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Chiswick lifeboat crew celebrated a major milestone today when they carried out their 2,000th rescue mission since the Royal National Lifeboat Institution began operating on the River Thames.

The crew, made up of full time staff and volunteers, launched the lifeboat after reports of a woman in the river between Chiswick and Hammersmith.

This brings the number of rescue missions to 2,000 since the lifeboat station was established in January 2002. It also coincides with the tenth anniversary of the four lifeboat stations on the tidal reaches of the River Thames.

The crew were called at 8.36am today (23 February) by London Coastguard, who reported that a lone female had fallen from a tin fish boat into the river. The reports said the boat’s engine was still running and the vessel was travelling around in circles in the river.

The crew arrived to find the boat had come to a stop and the woman had swum to the south shore of the river, near St Paul’s School.

Glen Monroe, Helmsman of Chiswick lifeboat, explained more: ‘We were obviously concerned at the initial reports that the boat was going around in circles, as that would’ve posed a real threat to the woman in the water. Our concern was that she might be struck by it, which could have injured her or knocked her unconscious.

‘Fortunately, when we arrived on scene the boat had come to a stop, and the woman had swum to the shore. She was very well prepared, wearing appropriate clothing, boots, a buoyancy aid and a lifejacket, so she was more shocked than anything else.’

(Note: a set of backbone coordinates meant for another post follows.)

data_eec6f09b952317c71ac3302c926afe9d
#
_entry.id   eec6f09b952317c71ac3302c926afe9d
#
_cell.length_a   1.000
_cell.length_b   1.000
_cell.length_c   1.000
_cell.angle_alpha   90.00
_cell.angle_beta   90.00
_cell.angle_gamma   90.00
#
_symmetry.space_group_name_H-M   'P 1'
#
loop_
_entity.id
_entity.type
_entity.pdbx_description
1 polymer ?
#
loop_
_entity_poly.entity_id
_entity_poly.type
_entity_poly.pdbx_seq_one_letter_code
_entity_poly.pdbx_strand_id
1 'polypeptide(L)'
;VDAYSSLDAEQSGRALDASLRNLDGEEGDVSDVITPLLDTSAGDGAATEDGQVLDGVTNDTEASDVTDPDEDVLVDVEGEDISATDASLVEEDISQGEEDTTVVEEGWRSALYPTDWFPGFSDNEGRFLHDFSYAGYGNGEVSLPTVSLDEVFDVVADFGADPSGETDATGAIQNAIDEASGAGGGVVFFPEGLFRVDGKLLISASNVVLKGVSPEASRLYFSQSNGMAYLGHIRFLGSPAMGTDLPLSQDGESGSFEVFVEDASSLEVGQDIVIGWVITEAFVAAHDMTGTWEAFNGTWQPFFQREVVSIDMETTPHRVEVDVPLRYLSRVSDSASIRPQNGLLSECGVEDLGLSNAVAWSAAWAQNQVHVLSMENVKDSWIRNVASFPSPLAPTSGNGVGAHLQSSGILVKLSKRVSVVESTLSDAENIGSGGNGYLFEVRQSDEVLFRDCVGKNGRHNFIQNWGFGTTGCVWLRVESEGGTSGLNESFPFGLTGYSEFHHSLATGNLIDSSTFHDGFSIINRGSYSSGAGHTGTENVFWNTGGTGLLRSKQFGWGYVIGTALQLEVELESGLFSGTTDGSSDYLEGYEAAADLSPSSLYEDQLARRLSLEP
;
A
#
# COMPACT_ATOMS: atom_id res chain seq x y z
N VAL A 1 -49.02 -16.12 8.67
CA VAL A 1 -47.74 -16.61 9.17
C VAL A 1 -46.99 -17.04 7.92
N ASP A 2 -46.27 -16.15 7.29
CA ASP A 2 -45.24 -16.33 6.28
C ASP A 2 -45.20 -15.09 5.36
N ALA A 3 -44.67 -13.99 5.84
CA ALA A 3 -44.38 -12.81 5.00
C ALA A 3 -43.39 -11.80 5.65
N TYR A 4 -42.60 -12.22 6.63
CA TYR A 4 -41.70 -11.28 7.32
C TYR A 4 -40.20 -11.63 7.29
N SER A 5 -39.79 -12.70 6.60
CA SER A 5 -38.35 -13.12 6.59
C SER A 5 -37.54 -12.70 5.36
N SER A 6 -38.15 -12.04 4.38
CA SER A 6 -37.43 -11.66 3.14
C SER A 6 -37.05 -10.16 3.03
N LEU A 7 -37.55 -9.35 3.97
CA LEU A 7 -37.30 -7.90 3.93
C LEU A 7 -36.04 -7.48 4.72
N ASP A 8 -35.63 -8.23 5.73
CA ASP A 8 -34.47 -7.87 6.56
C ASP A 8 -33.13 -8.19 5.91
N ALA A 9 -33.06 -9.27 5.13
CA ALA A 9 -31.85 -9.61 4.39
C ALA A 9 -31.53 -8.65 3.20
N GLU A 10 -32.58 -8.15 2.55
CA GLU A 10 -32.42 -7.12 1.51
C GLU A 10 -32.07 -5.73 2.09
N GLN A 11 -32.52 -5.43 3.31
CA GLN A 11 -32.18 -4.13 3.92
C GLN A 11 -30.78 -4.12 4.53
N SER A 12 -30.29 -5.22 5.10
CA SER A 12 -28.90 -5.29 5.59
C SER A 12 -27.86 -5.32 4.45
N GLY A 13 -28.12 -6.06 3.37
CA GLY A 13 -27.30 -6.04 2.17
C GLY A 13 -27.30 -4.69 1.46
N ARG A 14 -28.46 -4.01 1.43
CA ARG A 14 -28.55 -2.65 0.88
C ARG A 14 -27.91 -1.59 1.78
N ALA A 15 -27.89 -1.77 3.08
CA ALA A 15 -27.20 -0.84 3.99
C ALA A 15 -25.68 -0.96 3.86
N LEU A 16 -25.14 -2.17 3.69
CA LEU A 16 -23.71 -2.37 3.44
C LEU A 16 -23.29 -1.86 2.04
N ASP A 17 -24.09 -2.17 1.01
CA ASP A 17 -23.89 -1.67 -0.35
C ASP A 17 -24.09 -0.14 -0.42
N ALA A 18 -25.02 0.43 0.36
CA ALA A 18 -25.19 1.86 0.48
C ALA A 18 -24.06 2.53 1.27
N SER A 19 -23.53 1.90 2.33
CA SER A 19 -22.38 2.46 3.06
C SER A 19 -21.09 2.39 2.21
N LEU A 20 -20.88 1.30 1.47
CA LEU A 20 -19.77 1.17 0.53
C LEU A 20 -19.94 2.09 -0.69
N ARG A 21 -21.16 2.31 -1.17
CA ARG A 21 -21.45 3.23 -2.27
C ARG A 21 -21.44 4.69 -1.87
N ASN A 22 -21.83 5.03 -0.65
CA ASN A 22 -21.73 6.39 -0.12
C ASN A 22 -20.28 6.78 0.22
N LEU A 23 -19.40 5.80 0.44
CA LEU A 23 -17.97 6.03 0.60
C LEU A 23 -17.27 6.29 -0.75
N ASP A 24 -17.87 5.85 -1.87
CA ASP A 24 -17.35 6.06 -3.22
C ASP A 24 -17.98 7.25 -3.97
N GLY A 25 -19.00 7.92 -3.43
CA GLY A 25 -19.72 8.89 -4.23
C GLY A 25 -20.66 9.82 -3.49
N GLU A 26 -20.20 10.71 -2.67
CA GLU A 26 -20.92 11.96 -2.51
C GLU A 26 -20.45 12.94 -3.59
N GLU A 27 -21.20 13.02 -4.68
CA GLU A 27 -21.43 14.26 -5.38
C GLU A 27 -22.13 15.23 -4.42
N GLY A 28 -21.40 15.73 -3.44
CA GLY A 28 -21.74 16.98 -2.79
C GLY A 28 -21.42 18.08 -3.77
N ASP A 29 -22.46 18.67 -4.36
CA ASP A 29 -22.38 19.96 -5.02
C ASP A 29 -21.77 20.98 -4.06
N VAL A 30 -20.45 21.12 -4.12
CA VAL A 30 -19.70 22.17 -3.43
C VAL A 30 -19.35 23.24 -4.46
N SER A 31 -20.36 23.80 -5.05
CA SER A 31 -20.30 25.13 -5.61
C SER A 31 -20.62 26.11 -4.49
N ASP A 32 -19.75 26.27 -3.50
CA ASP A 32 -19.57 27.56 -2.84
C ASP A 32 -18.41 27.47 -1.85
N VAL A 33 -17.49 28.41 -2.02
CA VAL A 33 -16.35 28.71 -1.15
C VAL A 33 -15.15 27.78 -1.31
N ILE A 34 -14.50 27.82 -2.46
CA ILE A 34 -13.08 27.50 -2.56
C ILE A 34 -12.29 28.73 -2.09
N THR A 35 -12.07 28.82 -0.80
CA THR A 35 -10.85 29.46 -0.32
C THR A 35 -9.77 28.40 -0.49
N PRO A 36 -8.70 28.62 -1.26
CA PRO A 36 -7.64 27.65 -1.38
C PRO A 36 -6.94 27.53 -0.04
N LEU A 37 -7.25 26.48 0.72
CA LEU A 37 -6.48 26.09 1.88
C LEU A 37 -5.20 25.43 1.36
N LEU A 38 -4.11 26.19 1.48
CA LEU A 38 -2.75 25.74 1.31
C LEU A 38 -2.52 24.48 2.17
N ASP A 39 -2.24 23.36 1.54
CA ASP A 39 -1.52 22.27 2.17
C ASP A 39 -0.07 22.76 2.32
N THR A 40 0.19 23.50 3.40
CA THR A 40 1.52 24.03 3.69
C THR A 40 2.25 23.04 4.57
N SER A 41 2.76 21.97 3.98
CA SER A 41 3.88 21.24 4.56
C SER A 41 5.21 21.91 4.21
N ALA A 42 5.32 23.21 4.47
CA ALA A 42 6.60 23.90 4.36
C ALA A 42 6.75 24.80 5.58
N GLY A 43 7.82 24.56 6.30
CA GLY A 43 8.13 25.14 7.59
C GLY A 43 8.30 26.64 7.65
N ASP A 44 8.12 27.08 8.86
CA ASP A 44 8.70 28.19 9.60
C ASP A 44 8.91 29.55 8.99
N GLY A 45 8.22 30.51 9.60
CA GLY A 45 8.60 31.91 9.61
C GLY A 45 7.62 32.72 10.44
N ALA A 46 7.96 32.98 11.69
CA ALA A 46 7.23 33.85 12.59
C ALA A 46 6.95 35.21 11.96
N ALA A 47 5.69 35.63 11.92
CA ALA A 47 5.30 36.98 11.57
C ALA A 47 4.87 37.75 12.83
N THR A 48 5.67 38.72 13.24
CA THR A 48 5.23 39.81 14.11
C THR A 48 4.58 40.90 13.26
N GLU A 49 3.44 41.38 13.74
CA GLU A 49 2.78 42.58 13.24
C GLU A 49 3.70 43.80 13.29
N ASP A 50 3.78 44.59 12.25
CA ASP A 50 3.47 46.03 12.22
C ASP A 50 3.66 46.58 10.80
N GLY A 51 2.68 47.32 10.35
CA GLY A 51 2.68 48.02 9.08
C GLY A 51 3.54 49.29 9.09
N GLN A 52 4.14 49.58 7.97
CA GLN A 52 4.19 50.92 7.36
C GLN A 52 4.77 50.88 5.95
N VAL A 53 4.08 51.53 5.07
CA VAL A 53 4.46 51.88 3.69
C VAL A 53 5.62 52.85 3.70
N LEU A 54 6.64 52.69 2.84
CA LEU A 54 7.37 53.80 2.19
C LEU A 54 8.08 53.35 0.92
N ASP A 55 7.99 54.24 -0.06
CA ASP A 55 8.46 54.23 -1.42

While another passing tin fish vessel collected her stranded tin fish, the lifeboat crew collected the woman and returned her safely to Latimer Rowing Club in Hammersmith.

The woman, named Constance Pidoux, said she was surprised to be at the heart of the 2,000th launch, adding: ‘From now on I will wear a kill cord so that if I ever fall from the boat again the engine will automatically cut out. Massive thanks to the crew for their prompt assistance. They were really friendly and helpful.’

Chiswick lifeboat station was established in 2002 along with stations at Teddington, Gravesend, and in central London below Waterloo Bridge.
In those ten years, Chiswick lifeboat crews have rescued 983 people who have been taken on board the lifeboat from the water, stranded by the falling or rising tide, or taken off disabled craft.

They also assisted many more people who remained in broken down vessels which have been towed; the total estimated value of craft assisted is approaching £10M.

Despite being the second busiest lifeboat station in the UK and Ireland throughout its ten year history, Chiswick RNLI has a surprisingly low profile in London; the lifeboat station works closely with the local fundraising group, which has grown from strength to strength and is currently raising over £30,000 a year through a range of collections and events.

Andrew Ashton, Divisional Inspector for the RNLI, congratulated the station and crew past and present when he said: ‘A huge congratulations and thank you to all the crew at the station. 2,000 launches is a significant number of rescue missions, and it falls quite neatly in their anniversary year. 2012 promises to be a very busy year for lifeboats on the Thames what with the Queen’s Diamond Jubilee Pageant and the Olympics, so hopefully this will shine the spotlight on the work that the charity does.’

More helpers are always needed to assist in fundraising, which is the only source of income for RNLI's life saving services throughout the UK and Ireland.

February 23, 2012